Take our latest quiz to learn about differences in MM incidence, complications, and treatment among men, women, and various racial and ethnic groups.
According to a recent analysis of 35,842 Medicare patients, rates for all MDEs at the time of diagnosis increased between 1991 and 2006, after which rates for all MDEs except renal dialysis declined, reflecting treatment advances, improved supportive care, and possibly, the initiation of treatment at earlier stages of disease.
African-American men have an incidence rate of 15.9 per 100,000 people, according to the US National Cancer Institute website. Black women have an incidence rate of 11.4 per 100,000, compared to 7.8 and 4.6 among white men and women, 4.7 and 3.2 among Asian men and women, and 7.7 and 4.9 per 100,000 among Hispanic men and women, respectively. When data for all races and ethnicities are combined, the national incidence rate of multiple myeloma is 8.3/100,000 among men and 5.2/100,000 among women.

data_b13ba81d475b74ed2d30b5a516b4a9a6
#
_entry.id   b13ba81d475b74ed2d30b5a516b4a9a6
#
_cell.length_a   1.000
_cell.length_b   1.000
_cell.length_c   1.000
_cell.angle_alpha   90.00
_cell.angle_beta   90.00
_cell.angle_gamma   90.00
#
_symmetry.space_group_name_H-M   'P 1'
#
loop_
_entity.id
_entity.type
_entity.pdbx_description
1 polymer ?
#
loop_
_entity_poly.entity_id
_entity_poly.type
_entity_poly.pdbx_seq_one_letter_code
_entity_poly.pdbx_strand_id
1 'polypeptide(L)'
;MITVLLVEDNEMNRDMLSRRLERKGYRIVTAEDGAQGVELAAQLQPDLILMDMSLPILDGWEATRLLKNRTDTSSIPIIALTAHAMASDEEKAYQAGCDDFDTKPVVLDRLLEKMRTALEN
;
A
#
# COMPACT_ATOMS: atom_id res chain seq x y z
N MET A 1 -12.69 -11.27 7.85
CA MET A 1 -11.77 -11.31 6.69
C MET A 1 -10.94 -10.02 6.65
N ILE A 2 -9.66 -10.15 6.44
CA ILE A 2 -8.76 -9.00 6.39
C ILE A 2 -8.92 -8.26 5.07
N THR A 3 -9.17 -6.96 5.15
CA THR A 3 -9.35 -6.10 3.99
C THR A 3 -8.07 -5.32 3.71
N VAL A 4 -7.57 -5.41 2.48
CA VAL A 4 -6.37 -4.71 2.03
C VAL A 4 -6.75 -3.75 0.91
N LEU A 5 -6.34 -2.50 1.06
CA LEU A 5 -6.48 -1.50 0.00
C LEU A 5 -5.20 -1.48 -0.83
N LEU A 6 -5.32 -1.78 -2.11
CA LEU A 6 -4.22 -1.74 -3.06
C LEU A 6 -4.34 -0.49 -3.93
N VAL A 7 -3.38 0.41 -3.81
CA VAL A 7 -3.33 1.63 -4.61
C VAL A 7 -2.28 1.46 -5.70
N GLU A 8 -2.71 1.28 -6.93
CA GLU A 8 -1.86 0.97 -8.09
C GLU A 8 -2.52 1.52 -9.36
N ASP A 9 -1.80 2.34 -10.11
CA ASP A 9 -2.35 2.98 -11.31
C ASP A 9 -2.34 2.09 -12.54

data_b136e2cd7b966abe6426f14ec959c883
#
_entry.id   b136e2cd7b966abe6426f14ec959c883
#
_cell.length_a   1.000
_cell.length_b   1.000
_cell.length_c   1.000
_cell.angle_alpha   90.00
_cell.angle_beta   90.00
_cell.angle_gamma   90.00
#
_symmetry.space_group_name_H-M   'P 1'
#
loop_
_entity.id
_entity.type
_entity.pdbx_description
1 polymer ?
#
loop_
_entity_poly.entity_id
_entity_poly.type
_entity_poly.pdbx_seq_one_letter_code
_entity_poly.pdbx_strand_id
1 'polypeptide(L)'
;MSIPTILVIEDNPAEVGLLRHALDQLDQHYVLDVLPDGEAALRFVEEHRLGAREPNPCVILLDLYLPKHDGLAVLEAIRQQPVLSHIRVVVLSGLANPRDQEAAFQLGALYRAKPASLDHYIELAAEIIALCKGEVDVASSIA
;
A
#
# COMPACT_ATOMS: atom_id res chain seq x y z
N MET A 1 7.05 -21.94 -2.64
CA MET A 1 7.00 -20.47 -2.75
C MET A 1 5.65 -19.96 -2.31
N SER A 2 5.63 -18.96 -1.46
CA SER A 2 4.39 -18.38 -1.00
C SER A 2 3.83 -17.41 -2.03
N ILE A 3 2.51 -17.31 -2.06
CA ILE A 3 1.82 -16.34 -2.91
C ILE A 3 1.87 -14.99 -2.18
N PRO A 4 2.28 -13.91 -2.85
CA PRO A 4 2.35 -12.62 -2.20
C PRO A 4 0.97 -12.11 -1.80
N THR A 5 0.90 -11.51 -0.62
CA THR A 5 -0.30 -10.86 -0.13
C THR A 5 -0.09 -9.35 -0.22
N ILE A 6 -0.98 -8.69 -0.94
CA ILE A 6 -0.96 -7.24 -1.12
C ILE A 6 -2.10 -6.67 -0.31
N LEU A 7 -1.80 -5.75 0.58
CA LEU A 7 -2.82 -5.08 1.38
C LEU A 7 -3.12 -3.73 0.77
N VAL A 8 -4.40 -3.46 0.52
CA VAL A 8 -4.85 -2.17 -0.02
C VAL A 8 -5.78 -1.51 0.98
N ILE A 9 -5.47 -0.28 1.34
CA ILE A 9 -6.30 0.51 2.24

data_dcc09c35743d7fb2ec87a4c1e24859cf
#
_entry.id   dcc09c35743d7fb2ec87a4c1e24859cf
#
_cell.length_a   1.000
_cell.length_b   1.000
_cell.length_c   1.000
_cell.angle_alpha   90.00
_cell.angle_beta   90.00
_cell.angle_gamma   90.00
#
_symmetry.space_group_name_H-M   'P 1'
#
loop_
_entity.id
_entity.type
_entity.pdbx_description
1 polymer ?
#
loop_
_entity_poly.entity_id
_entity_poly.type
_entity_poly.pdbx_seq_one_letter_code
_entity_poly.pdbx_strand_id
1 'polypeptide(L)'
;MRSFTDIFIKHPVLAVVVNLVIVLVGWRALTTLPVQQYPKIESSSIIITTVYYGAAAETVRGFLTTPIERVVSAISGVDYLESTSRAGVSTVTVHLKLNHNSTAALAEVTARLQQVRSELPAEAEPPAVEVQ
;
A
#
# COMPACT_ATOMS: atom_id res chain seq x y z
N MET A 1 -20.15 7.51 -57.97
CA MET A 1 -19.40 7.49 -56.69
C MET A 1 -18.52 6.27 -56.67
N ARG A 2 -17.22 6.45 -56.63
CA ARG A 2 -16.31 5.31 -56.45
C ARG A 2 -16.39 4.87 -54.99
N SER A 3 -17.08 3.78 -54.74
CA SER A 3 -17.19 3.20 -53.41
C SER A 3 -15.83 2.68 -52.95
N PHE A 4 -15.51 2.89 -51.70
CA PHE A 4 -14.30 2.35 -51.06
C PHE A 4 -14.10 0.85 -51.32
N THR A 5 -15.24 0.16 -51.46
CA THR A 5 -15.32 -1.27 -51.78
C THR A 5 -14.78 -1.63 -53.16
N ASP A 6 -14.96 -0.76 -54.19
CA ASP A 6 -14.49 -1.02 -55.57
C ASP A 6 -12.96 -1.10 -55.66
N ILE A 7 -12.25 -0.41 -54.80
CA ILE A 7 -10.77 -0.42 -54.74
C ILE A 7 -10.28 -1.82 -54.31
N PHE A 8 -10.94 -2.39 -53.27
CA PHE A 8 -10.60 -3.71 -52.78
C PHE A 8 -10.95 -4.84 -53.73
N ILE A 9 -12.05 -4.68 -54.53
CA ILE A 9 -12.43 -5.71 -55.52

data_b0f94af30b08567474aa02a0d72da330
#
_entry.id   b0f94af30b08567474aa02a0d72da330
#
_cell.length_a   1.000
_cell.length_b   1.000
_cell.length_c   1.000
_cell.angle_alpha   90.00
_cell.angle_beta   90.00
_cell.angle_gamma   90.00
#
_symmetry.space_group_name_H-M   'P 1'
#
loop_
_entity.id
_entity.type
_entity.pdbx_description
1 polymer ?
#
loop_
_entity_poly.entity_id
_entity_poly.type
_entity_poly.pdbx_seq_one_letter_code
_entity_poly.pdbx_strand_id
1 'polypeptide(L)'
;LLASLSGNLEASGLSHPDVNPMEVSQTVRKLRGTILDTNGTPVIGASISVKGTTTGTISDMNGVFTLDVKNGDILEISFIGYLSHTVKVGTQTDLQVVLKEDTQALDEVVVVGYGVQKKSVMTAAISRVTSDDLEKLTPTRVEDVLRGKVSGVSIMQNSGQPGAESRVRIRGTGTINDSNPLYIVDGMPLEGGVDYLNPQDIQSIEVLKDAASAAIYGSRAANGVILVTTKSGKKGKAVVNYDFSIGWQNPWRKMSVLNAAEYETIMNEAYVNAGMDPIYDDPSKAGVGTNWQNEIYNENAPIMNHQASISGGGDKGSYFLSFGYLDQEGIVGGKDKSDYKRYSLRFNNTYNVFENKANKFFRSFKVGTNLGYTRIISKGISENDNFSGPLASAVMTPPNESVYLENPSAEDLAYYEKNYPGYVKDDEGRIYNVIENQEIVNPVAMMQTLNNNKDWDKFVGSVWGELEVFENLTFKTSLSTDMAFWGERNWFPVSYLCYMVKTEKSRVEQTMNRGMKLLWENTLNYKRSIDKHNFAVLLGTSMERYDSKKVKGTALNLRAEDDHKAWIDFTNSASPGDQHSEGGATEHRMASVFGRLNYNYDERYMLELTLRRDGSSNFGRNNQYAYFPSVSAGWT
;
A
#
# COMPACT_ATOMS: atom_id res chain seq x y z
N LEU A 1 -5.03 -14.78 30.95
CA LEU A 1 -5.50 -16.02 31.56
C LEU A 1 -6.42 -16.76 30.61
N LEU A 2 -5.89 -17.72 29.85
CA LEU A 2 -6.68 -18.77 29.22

According to a recent analysis of Medicare beneficiaries, despite disparities in treatment and complication rates, African Americans have longer overall survival times than other groups, perhaps suggesting a lower incidence of biologically aggressive variants of this malignancy.
According to a recent analysis of Medicare beneficiaries, other than bone fractures, African Americans have higher incidence of MDEs (such as anemia, dialysis, and hypercalcemia) than other myeloma patients.
A 2017 analysis of data from the Surveillance, Epidemiology, and End Results Medicare database found that despite large increases over time in the administration of IMiDs to all populations of patients with multiple myeloma, Hispanic people received these agents more frequently than Asian, white, or black people. African-American patients were treated with lenalidomide significantly less frequently than other groups.